Mid-Term Elections

Nov 29, 2018 | Jeffrey Wellwood


Market Commentary – October 25, 2018


While much of the focus these days is on the coming US Mid-Term elections, I thought it would be interesting if we look back on market performance 12 months after past mid-term elections.  While the past is no indication of the future, it can often be a guide.


Some Observations from Past Mid-Term Elections:


  1. Since 1945 (post World War II era), there have been 18 midterm elections in the U.S. The next one is scheduled for 11/6/18.
  2. Midterm elections provide voters with an opportunity to express how they feel about the job the sitting president is doing.
  3. While the Republicans currently control the White House, the House and Senate, there has been a lot of discussion in political circles about the potential for Democrats to win back the House. Some refer to it as the blue wave.
  4. The incumbent’s party has lost House seats in all but three of the midterm elections held over the last century, according to CNBC.  Democrats need to pick up 23 seats to win back the House.
  5. Voter participation in the midterms has been historically low. CNBC notes that less than 50% of eligible voters tend to vote.  In 2014, that figure was just 36%.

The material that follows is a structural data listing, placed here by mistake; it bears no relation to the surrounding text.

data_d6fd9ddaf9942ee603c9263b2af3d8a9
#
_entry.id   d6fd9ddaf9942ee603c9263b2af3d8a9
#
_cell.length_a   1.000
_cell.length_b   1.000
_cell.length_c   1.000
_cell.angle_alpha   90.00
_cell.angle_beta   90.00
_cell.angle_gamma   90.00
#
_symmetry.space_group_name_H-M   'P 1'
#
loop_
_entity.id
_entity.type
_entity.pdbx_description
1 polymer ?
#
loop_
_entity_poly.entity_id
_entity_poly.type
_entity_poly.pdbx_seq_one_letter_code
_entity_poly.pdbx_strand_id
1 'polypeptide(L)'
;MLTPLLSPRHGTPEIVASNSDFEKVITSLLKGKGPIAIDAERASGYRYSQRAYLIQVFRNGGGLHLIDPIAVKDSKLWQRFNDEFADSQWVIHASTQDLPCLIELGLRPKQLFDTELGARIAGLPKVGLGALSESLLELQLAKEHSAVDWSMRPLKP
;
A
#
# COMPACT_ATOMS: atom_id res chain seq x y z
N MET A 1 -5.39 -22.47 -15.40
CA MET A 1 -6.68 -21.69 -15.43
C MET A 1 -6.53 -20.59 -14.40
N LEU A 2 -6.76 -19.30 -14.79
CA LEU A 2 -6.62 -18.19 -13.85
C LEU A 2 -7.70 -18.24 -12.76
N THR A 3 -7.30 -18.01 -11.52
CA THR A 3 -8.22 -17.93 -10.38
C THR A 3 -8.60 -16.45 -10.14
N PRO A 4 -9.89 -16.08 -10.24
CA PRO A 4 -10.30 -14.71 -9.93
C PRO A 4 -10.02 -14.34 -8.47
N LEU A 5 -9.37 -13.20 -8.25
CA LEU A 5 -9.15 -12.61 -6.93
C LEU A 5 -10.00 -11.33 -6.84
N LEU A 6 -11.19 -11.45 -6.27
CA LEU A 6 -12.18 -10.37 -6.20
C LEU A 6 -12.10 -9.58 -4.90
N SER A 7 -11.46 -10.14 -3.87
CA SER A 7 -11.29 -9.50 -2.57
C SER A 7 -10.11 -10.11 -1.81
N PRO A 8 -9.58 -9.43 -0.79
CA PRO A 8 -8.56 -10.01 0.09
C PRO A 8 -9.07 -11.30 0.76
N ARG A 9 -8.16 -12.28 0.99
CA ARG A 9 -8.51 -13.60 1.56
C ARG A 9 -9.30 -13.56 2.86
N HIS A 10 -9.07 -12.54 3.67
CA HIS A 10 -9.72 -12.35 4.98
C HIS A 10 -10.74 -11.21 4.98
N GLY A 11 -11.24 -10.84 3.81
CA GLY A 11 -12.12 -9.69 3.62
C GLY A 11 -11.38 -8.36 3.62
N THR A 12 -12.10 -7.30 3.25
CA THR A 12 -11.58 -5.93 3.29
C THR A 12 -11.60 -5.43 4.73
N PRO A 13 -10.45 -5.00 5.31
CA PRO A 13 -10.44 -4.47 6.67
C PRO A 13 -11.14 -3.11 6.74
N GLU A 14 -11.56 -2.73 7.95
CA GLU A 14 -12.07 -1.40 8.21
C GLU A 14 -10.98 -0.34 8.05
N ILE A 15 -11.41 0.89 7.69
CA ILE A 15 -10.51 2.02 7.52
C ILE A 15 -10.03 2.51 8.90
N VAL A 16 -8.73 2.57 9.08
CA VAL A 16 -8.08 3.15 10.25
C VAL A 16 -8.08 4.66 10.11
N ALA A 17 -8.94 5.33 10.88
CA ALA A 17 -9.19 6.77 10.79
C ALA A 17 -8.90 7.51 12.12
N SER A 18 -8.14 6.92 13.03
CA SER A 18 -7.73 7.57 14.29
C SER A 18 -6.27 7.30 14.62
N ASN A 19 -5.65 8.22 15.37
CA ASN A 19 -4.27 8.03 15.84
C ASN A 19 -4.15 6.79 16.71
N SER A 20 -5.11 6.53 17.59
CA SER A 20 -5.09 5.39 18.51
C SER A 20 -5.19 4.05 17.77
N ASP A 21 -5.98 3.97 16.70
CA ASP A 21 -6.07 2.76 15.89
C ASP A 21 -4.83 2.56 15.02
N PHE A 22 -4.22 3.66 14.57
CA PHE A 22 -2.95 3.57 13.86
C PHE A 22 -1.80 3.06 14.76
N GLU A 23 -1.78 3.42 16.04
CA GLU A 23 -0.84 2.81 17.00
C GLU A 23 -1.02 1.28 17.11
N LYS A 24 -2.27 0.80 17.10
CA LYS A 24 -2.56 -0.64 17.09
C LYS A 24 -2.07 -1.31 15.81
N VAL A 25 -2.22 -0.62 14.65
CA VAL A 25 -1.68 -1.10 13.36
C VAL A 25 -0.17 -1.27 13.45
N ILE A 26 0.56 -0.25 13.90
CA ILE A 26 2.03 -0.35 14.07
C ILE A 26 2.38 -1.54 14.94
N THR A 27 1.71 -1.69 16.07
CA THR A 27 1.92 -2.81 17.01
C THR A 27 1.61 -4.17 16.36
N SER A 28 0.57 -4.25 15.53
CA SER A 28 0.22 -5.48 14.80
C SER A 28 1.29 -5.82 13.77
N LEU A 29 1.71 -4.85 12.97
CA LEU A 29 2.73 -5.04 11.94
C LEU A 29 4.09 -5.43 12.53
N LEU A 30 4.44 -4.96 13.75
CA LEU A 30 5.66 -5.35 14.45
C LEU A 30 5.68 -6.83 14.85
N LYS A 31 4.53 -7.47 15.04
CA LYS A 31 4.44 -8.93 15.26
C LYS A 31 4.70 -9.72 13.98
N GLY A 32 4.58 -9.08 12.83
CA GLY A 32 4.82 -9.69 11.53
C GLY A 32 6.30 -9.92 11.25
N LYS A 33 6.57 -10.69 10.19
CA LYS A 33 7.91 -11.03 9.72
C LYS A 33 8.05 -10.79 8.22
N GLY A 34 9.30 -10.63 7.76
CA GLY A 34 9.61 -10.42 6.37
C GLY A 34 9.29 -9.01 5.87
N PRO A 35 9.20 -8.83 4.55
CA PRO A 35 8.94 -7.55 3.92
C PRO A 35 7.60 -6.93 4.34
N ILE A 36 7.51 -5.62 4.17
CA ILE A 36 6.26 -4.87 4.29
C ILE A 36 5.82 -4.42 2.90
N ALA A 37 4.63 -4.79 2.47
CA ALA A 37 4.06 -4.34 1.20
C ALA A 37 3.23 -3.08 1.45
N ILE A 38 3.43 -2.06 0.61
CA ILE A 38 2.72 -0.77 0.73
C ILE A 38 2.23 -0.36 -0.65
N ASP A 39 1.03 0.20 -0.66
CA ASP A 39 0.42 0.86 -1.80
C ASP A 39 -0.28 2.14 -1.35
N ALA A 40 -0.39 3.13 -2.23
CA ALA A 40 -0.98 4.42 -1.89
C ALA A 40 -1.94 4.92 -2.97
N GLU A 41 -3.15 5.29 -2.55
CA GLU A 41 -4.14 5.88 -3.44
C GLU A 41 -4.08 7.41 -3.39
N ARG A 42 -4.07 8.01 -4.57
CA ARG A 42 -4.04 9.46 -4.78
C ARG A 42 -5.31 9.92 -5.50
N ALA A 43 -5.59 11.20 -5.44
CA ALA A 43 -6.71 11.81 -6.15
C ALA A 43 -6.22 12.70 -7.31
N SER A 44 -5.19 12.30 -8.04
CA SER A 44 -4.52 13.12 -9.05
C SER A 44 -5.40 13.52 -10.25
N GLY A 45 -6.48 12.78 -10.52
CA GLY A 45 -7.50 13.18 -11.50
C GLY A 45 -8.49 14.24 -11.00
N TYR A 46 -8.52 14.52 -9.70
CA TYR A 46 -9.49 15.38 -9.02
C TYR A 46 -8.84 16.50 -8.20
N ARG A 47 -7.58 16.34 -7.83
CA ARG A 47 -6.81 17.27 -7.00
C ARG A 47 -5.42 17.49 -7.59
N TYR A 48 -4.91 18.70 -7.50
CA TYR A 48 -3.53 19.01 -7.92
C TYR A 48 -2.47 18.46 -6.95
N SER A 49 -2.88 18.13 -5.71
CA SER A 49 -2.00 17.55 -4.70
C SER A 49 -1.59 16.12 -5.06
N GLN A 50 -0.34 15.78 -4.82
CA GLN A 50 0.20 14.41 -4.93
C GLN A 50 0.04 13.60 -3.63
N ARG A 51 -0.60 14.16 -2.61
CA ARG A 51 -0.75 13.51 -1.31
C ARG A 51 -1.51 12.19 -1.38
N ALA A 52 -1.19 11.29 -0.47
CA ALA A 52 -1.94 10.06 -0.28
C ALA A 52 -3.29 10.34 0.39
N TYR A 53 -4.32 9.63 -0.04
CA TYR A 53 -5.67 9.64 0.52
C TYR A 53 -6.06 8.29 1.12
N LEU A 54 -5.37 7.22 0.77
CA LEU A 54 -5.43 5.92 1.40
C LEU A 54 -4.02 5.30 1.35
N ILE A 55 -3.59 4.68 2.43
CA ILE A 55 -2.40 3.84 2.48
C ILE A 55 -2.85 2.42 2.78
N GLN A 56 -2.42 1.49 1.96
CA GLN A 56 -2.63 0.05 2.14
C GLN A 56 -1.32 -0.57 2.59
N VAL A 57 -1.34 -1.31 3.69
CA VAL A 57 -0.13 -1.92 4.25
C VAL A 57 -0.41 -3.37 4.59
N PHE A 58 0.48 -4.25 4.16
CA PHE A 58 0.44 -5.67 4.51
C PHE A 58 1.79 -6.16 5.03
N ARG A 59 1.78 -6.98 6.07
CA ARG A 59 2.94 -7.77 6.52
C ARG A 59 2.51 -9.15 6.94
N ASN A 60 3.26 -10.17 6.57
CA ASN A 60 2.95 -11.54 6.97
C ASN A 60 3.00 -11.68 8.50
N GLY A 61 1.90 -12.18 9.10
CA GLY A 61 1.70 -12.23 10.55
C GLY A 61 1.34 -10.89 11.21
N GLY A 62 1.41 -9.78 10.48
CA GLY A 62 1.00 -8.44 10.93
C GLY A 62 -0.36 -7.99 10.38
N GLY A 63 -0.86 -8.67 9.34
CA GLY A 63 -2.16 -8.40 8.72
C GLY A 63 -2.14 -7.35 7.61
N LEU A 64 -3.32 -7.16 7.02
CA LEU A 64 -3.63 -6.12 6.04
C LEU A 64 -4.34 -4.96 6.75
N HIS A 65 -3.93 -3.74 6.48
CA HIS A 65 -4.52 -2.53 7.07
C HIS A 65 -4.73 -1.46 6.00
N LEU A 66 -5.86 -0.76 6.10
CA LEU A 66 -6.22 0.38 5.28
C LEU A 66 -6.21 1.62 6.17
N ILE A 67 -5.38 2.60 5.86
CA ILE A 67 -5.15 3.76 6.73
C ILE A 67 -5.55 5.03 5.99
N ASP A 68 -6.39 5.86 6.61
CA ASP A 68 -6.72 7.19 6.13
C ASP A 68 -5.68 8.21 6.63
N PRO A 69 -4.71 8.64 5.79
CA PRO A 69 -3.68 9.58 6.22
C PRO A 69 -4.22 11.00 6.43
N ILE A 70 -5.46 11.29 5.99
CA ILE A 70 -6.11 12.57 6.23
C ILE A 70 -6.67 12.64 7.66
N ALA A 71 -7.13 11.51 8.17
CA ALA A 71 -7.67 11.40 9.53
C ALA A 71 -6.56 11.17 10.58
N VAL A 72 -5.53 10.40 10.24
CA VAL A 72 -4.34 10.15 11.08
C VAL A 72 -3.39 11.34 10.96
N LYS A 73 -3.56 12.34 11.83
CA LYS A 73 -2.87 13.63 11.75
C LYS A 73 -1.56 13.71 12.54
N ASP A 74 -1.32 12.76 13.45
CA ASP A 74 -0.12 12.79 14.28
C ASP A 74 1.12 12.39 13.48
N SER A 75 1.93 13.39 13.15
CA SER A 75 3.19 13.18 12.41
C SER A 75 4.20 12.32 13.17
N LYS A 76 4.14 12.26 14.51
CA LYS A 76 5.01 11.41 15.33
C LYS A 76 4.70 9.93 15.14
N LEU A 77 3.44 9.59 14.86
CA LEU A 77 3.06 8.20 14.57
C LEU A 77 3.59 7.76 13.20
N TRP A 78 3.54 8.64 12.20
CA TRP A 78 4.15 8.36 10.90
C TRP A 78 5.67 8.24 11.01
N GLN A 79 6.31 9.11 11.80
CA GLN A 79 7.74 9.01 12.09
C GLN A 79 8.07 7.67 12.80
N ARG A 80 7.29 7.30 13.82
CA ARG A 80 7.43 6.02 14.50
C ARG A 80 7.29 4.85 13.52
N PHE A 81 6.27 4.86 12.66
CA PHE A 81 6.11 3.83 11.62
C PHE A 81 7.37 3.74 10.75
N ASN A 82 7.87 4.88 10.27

6. As indicated in the chart, the S&P 500 Index posted a positive total return in each of the calendar years following the previous 18 midterm elections.
  7. The total returns have ranged from 1.38% (2015) to 37.43% (1995). The average gain was 19.13%.

Source:  First Trust Portfolios Canada


Worth mentioning, however, is that the market indexes appear to be headed to a test of the lows seen earlier this year as the pullback gained momentum on Wednesday. We think it is amazing to think that the indexes were at new all-time highs just three weeks ago, and now there is much talk and opinions being expressed about a potentially much worse decline that may be coming.


Let’s filter out the noise and focus on what the charts are telling us!  We see the markets moving back to the lower end of trading ranges they have been in this year with a possible poke through the previous lows just as there was a poke-through on the high-end three weeks ago. Often, the biggest day of a pullback will be the last day, and judging from the recent market action, we don’t think we have seen that yet.



While the coming days and weeks might see us test lows from last year, it’s important to stick with a portfolio that is well suited for your risk tolerance and to focus on your long-term financial goals.